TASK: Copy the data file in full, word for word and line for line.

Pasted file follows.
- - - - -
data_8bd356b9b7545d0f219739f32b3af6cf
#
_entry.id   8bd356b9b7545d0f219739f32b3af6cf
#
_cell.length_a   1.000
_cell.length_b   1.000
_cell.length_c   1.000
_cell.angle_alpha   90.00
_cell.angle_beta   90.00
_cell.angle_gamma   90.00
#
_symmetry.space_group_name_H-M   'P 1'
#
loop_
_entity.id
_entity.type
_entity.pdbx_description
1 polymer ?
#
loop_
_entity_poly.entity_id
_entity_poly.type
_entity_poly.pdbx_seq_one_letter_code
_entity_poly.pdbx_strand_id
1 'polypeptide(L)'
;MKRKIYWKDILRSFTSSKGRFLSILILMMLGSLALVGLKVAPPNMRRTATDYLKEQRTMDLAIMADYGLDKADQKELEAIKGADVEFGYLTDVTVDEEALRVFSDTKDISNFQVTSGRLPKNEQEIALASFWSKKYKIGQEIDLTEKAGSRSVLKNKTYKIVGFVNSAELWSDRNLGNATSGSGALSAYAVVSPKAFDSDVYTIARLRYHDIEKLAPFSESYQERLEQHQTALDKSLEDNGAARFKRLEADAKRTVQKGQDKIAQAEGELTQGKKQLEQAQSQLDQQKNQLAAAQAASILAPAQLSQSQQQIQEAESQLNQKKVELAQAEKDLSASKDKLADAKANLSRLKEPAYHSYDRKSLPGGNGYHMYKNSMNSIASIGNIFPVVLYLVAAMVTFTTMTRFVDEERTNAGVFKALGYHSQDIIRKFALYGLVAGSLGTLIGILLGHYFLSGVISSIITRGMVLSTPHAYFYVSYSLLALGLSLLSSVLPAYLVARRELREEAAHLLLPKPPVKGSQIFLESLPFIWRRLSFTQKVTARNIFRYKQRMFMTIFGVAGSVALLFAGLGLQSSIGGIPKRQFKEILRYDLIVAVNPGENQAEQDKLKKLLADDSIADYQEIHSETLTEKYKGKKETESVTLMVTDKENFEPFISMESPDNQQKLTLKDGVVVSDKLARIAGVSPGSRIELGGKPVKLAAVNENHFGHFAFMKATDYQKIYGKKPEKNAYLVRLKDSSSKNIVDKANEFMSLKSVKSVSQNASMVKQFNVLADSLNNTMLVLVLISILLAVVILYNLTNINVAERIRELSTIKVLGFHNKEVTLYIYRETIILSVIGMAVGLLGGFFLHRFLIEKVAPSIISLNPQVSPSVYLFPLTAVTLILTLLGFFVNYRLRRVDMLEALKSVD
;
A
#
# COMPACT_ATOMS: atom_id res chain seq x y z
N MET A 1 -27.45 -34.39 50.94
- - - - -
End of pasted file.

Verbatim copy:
data_8bd356b9b7545d0f219739f32b3af6cf
#
_entry.id   8bd356b9b7545d0f219739f32b3af6cf
#
_cell.length_a   1.000
_cell.length_b   1.000
_cell.length_c   1.000
_cell.angle_alpha   90.00
_cell.angle_beta   90.00
_cell.angle_gamma   90.00
#
_symmetry.space_group_name_H-M   'P 1'
#
loop_
_entity.id
_entity.type
_entity.pdbx_description
1 polymer ?
#
loop_
_entity_poly.entity_id
_entity_poly.type
_entity_poly.pdbx_seq_one_letter_code
_entity_poly.pdbx_strand_id
1 'polypeptide(L)'
;MKRKIYWKDILRSFTSSKGRFLSILILMMLGSLALVGLKVAPPNMRRTATDYLKEQRTMDLAIMADYGLDKADQKELEAIKGADVEFGYLTDVTVDEEALRVFSDTKDISNFQVTSGRLPKNEQEIALASFWSKKYKIGQEIDLTEKAGSRSVLKNKTYKIVGFVNSAELWSDRNLGNATSGSGALSAYAVVSPKAFDSDVYTIARLRYHDIEKLAPFSESYQERLEQHQTALDKSLEDNGAARFKRLEADAKRTVQKGQDKIAQAEGELTQGKKQLEQAQSQLDQQKNQLAAAQAASILAPAQLSQSQQQIQEAESQLNQKKVELAQAEKDLSASKDKLADAKANLSRLKEPAYHSYDRKSLPGGNGYHMYKNSMNSIASIGNIFPVVLYLVAAMVTFTTMTRFVDEERTNAGVFKALGYHSQDIIRKFALYGLVAGSLGTLIGILLGHYFLSGVISSIITRGMVLSTPHAYFYVSYSLLALGLSLLSSVLPAYLVARRELREEAAHLLLPKPPVKGSQIFLESLPFIWRRLSFTQKVTARNIFRYKQRMFMTIFGVAGSVALLFAGLGLQSSIGGIPKRQFKEILRYDLIVAVNPGENQAEQDKLKKLLADDSIADYQEIHSETLTEKYKGKKETESVTLMVTDKENFEPFISMESPDNQQKLTLKDGVVVSDKLARIAGVSPGSRIELGGKPVKLAAVNENHFGHFAFMKATDYQKIYGKKPEKNAYLVRLKDSSSKNIVDKANEFMSLKSVKSVSQNASMVKQFNVLADSLNNTMLVLVLISILLAVVILYNLTNINVAERIRELSTIKVLGFHNKEVTLYIYRETIILSVIGMAVGLLGGFFLHRFLIEKVAPSIISLNPQVSPSVYLFPLTAVTLILTLLGFFVNYRLRRVDMLEALKSVD
;
A
#
# COMPACT_ATOMS: atom_id res chain seq x y z
N MET A 1 -27.45 -34.39 50.94